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Archive for Saturday, May 20, 2006

Yanks’ pitcher Pavano faces elbow surgery

May 20, 2006

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— Yankees pitcher Carl Pavano will need surgery for a bone chip above his right elbow, an injury that could finish his 2006 season before it ever started.

Pavano, who has not pitched in the major leagues since June 27 because of a variety of injuries, left a rehab start for Double-A Trenton after only nine pitches Wednesday because of forearm soreness. Tests Thursday revealed the latest injury, and Dr. James Andrews in Birmingham, Ala., will operate next week.

Pavano had bone chips removed from his pitching elbow by Andrews on Aug. 22, 2000, and didn't pitch in the major leagues again until the following Aug. 15. Yankees manager Joe Torre said a timetable for Pavano's return in uncertain.

"They won't know until they get in there and see if that's all there is," Torre said. "It's not in the elbow, so that's got to be a plus."

In other injury news, catcher Jorge Posada left Friday night's Subway Series opener against the Mets after 11â2 innings with tightness in his upper back that prevented him from throwing to second. Posada, who is day to day, was hit hard Tuesday by the Texas Rangers' Mark Teixeira in a home plate collision.

Also, Bernie Williams, who received a rare left field start Friday, won't start today because of a tight buttocks muscle. Reliever Kyle Farnsworth exited after one inning in the 7-6 loss to the Mets because of lower back soreness. "I had it last year. I didn't miss any days with it. Just a lot of pain," he said.

Right fielder Gary Sheffield hit off a tee Friday for the first time since the Yankees put him on the disabled list May 9 with a bruised and sprained left wrist, an injury sustained when he collided with Toronto first baseman Shea Hillenbrand on April 29. Torre said Sheffield could start taking batting practice this weekend and return before the end of the month.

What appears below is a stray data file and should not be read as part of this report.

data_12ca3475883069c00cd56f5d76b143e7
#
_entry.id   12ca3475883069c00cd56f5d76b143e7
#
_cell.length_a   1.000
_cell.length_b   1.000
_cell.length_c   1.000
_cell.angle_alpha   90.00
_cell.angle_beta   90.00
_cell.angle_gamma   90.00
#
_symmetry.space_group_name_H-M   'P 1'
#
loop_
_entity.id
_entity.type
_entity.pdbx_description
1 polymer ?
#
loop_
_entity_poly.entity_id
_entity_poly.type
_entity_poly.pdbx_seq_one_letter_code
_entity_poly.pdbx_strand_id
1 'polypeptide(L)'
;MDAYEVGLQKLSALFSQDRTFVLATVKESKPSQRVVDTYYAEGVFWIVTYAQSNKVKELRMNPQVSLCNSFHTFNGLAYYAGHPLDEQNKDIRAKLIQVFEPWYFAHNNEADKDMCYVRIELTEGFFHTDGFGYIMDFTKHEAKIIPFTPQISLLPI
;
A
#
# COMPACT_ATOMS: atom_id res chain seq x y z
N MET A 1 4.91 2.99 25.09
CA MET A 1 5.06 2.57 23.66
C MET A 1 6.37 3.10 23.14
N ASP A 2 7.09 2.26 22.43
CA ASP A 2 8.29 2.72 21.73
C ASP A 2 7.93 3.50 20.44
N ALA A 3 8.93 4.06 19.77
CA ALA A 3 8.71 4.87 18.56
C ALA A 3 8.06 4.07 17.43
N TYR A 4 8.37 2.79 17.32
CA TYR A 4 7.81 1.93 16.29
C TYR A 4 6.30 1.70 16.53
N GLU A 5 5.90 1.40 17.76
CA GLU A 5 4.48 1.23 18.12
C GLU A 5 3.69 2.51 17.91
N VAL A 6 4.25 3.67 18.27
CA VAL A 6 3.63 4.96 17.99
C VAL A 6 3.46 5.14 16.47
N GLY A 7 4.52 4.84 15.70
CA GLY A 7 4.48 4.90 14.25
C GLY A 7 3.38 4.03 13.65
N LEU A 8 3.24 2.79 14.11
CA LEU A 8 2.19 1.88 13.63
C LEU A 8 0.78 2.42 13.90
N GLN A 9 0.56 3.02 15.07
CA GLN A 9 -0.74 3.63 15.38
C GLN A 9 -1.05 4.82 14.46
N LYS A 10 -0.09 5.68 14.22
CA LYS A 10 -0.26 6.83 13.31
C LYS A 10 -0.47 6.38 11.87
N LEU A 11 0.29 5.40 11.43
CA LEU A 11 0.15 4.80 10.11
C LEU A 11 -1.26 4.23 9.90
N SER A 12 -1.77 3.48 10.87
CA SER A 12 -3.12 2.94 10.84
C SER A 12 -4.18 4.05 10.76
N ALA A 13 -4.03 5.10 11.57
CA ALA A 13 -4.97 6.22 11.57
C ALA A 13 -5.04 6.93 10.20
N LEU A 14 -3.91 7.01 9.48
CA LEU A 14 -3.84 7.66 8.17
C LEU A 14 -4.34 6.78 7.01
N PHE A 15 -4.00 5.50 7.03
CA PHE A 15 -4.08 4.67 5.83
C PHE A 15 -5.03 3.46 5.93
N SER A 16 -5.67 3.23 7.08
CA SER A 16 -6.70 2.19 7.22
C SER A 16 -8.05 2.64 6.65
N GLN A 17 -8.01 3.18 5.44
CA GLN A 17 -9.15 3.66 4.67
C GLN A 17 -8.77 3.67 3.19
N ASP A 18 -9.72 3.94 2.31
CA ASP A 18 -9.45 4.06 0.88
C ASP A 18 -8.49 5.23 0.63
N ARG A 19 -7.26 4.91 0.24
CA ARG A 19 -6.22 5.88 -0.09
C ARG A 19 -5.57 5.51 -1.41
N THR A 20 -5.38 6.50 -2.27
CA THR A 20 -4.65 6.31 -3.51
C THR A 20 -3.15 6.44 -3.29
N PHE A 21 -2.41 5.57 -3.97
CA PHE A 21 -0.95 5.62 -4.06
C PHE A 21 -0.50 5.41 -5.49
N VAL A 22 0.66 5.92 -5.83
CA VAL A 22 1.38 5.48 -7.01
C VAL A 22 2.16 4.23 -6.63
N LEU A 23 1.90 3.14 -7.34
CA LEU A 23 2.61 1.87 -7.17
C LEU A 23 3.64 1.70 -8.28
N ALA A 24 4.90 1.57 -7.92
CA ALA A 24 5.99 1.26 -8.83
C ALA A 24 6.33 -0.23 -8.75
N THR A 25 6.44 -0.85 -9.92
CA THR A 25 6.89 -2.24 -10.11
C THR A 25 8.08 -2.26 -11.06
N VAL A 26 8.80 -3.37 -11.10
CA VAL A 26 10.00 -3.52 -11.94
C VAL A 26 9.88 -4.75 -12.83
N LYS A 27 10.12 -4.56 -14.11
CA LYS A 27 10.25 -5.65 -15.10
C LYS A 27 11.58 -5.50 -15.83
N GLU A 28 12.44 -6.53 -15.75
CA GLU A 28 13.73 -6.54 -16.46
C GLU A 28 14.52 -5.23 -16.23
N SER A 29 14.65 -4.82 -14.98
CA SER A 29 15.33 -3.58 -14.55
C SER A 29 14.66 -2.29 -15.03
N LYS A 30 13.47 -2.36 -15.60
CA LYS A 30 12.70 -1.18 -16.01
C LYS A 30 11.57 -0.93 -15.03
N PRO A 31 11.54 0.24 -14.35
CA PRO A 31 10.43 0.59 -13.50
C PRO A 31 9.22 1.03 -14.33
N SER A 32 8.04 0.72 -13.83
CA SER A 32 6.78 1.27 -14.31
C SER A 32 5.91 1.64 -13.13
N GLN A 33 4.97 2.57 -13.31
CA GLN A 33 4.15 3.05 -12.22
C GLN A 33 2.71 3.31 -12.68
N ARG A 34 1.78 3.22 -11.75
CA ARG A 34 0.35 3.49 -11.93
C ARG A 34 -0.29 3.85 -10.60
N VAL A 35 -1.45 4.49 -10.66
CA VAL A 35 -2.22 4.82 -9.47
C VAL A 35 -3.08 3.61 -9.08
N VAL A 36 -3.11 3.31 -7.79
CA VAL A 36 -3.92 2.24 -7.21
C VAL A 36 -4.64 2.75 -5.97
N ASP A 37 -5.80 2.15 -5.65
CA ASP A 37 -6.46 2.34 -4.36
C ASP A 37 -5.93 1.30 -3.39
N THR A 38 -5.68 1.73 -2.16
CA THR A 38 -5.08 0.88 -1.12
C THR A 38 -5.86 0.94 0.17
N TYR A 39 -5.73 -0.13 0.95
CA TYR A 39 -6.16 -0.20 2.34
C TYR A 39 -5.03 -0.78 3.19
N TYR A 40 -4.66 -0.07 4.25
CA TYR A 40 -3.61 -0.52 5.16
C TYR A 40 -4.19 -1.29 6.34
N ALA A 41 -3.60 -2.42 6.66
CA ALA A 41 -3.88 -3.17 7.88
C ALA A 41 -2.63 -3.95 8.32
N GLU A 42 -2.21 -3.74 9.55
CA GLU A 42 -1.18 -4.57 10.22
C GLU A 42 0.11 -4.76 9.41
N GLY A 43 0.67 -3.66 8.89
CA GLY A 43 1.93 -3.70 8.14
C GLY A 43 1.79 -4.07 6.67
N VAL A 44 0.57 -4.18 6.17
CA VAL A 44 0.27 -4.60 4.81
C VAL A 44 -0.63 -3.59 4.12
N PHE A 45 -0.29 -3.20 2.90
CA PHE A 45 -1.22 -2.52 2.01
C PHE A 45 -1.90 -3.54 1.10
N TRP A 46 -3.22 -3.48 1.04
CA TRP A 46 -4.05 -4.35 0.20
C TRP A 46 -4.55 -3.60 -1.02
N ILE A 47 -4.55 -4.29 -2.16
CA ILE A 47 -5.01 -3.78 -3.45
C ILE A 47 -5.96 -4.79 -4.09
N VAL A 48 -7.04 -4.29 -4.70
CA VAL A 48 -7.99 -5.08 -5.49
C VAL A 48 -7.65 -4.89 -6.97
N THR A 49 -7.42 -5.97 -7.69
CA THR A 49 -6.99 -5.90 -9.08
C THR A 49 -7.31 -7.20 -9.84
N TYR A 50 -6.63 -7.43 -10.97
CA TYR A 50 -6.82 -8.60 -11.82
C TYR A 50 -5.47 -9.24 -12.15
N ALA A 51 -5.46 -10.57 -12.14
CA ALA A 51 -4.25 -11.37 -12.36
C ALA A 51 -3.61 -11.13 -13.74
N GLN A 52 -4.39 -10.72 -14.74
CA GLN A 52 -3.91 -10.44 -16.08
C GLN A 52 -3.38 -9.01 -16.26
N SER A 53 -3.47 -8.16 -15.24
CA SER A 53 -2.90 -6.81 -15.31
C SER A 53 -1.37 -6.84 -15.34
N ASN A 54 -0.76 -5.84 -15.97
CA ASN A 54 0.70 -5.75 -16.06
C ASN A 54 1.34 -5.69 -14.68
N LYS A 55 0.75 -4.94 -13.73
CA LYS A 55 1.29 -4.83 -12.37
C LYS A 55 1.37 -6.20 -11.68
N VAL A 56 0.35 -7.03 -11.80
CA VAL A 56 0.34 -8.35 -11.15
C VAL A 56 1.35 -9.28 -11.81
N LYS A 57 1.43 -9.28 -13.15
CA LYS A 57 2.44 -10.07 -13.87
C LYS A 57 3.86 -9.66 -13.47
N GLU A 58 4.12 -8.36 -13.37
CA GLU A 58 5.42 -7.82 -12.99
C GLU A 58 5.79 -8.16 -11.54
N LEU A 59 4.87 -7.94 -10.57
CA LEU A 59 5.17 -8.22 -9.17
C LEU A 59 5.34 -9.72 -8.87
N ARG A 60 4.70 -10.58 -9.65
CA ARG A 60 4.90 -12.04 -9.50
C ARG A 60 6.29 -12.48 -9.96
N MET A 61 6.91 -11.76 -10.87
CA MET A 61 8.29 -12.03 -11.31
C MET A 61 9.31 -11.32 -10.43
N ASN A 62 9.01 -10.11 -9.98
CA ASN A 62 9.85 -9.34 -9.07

Outfielder Bubba Crosby, who strained his right hamstring during Thursday's 6-2 loss to Texas, was put on the 15-day disabled list Friday, and the Yankees purchased the contract of outfielder Mitch Jones from Triple-A Columbus. A four-time All-Star in the minors, the 28-year-old Jones has never played in the majors.

Andrews also will operate next week on reliever Tanyon Sturtze to repair a small tear in his right rotator cuff.

"I think it's unfair for us to count on him the rest of the year," Torre said.

Shawn Chacon, replaced by Aaron Small as the starter for Sunday night's series finale because of a welt just below the knee on the inside of his left leg, said he expects to take his next turn in the rotation after that.

Pavano, a 30-year-old right-hander, left the Florida Marlins to sign a $39.95 million, four-year contract with the Yankees after the 2004 season. He went 4-6 with a 4.77 ERA last season when rotator cuff tendinitis caused the Yankees to put him on the disabled list.

When Torre opened spring training on Feb. 15, the very first thing he announced was that Pavano had back discomfort and would not start throwing for several weeks.

When Pavano pitched in his first spring game on March 28, he fielded a slow grounder near the foul line from his first batter, Philadelphia's Bobby Abreu, and stumbled as he dove to first for the out. While Pavano completed the inning, he bruised his buttocks on the play, which sidelined him again.

He made three minor league rehab starts, but his arm felt tender after Wednesday's outing.

"We feel badly for him because he's worked so hard to get back, and this is just going to throw a monkey wrench into that," Torre said.

Pavano had been progressing before the latest setback.

"His stuff's electric. We never saw that any time last year," Torre said.

Desperate for outfield help, the Yanks have been talking with free agent Richard Hidalgo and plan to work him out shortly at their Tampa complex.

"Richard is definitely intrigued," Chris Leibel, one of Hidalgo's representatives, said.

Hidalgo, 30, signed a minor-league deal with the Baltimore Orioles on Feb. 26 but spent just four days in camp before leaving to tend to his ill wife. He never returned. Hidalgo played in 88 games for the Texas Rangers last season.

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